Magazine article The Christian Century

Letters

Magazine article The Christian Century

Letters

Article excerpt

Seminary and society

Seminaries and the ecology of faith," by Daniel Aleshire, and "Rest not in peace," by Ralph Wood (Feb. 3-10), are extraordinarily good illustrations of what is troubling about the state of Christianity in America. Both authors seem nostalgic for a past when Protestant and Catholic clergy more clearly dominated social and ethical thinking in America; they seem somewhat lost in understanding the dilemmas facing modern Christian leaders and their institutions.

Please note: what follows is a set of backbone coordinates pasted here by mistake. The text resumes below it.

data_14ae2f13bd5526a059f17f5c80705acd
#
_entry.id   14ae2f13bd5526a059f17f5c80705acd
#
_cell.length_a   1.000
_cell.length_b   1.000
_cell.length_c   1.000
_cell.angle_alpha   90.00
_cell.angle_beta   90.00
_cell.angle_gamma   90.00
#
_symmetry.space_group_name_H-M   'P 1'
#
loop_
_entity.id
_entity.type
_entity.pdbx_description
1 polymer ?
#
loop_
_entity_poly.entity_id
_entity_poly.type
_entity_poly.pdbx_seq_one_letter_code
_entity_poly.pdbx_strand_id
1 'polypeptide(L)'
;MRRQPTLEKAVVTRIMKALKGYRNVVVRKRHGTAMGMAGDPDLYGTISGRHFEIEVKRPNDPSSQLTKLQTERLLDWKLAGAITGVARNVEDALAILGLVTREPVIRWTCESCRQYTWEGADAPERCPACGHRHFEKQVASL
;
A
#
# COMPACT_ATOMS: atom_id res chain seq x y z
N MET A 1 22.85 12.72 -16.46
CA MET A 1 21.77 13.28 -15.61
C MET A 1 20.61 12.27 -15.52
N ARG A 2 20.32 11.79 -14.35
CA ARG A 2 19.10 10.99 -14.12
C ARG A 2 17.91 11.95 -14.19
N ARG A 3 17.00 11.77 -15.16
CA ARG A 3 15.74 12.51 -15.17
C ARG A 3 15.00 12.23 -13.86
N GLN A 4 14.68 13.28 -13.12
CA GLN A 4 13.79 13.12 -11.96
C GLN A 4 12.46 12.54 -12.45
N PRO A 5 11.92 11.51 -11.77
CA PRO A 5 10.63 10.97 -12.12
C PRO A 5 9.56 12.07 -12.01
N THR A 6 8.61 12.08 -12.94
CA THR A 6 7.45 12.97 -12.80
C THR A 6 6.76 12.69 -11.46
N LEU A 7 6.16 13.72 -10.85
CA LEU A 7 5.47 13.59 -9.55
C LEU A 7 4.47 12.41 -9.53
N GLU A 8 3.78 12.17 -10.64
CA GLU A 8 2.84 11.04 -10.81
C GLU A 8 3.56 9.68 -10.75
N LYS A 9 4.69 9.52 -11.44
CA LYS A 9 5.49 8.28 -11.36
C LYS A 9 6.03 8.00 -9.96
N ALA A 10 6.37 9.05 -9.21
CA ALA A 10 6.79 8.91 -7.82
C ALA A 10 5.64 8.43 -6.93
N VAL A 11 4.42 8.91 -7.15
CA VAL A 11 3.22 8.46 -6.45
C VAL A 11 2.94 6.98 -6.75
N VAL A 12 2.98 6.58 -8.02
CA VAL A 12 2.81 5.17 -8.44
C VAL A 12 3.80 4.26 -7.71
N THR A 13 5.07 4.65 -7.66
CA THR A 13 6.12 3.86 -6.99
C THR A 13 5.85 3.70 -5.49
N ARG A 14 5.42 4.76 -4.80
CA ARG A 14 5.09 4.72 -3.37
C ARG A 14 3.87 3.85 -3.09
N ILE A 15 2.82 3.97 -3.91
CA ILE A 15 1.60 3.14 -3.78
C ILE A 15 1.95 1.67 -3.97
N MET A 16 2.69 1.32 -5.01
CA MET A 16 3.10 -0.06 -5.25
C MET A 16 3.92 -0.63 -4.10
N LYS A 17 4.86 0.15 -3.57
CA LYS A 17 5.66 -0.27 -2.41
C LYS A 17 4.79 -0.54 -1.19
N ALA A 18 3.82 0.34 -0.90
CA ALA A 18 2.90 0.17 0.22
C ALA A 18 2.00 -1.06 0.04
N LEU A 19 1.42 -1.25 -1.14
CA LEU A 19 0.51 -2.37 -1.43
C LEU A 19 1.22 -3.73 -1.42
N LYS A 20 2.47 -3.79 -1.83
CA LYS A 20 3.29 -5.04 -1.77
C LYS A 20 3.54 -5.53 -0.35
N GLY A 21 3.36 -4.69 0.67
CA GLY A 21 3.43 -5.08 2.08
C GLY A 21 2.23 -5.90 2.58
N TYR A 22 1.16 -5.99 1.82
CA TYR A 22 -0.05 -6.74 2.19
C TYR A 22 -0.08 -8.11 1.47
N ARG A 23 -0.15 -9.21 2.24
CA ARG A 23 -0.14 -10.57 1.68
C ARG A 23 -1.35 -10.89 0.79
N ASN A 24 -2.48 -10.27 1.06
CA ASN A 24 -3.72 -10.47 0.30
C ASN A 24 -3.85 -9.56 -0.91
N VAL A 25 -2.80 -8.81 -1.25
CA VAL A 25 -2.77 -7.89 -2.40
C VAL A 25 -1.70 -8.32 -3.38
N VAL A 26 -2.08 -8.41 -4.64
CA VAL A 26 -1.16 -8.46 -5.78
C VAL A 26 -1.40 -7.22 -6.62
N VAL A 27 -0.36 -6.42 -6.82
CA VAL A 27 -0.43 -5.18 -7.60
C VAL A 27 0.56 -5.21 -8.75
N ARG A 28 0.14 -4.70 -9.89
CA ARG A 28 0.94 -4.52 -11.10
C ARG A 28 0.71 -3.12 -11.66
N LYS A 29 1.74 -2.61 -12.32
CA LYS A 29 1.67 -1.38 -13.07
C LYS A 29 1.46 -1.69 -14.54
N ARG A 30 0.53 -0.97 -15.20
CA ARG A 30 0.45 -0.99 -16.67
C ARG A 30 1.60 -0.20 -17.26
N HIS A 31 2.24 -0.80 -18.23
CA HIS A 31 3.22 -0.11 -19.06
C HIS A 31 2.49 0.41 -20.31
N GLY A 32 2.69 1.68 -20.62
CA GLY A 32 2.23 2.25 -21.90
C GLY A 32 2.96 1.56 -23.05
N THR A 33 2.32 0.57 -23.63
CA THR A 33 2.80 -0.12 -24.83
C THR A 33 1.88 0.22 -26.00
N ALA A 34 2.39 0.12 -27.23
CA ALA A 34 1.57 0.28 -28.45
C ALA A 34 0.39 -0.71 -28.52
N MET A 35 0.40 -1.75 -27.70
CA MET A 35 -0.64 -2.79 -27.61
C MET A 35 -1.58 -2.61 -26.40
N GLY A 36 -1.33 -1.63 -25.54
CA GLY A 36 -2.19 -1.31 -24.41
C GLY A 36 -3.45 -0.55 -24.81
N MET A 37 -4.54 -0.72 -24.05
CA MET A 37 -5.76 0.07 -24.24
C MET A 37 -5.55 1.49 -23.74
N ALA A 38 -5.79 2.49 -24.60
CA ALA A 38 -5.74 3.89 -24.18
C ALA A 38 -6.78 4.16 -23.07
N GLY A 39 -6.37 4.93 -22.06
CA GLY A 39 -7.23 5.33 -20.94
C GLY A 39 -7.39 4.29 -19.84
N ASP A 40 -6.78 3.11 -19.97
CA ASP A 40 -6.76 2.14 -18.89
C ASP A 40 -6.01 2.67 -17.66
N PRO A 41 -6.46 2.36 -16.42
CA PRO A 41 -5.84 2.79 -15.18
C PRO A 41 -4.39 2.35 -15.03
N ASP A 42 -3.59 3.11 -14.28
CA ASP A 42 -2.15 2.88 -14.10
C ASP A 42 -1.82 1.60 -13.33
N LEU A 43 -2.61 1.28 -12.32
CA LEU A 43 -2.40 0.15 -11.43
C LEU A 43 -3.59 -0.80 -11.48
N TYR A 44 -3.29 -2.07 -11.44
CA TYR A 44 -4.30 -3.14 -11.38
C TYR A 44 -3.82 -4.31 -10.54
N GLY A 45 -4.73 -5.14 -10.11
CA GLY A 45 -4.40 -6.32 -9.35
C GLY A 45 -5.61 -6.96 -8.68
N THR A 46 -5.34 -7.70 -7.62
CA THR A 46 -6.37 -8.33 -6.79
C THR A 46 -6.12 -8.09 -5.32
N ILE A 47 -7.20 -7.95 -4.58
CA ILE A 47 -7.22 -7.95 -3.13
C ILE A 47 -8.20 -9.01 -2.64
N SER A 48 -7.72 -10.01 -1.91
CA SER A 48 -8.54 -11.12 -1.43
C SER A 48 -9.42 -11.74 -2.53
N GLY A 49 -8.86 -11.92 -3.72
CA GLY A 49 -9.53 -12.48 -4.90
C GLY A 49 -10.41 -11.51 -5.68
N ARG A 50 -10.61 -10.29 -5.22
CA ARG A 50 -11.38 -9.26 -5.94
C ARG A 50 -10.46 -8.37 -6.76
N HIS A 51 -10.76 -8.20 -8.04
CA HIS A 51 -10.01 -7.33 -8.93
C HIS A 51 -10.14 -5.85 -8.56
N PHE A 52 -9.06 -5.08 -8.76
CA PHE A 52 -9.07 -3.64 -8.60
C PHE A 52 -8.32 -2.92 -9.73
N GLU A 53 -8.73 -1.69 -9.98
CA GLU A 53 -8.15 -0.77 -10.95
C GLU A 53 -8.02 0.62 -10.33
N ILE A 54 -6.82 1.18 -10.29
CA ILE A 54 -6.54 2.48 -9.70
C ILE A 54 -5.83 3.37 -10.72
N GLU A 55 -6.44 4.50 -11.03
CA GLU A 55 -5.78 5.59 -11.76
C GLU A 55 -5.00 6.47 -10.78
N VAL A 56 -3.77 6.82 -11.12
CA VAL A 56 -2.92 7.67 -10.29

Aleshire treads ever so lightly on the predominance of narrow scholarly pursuits by seminary faculties. In my mind there is no greater issue that must be addressed if theological education is to play a significant role in preparing young clergy for the practical realities of church ministry. Seminaries are intellectual enclaves that are increasingly divorced from the challenging task of bringing dynamic Christianity to a complex mix of American communities.

Of Ralph Wood I ask one question: What role do live, active, intellectually curious 18-to-22-year-old students play in his "concentric definitions of Christian scholarship that could perhaps help to rekindle the dying light of Christian schools"? …

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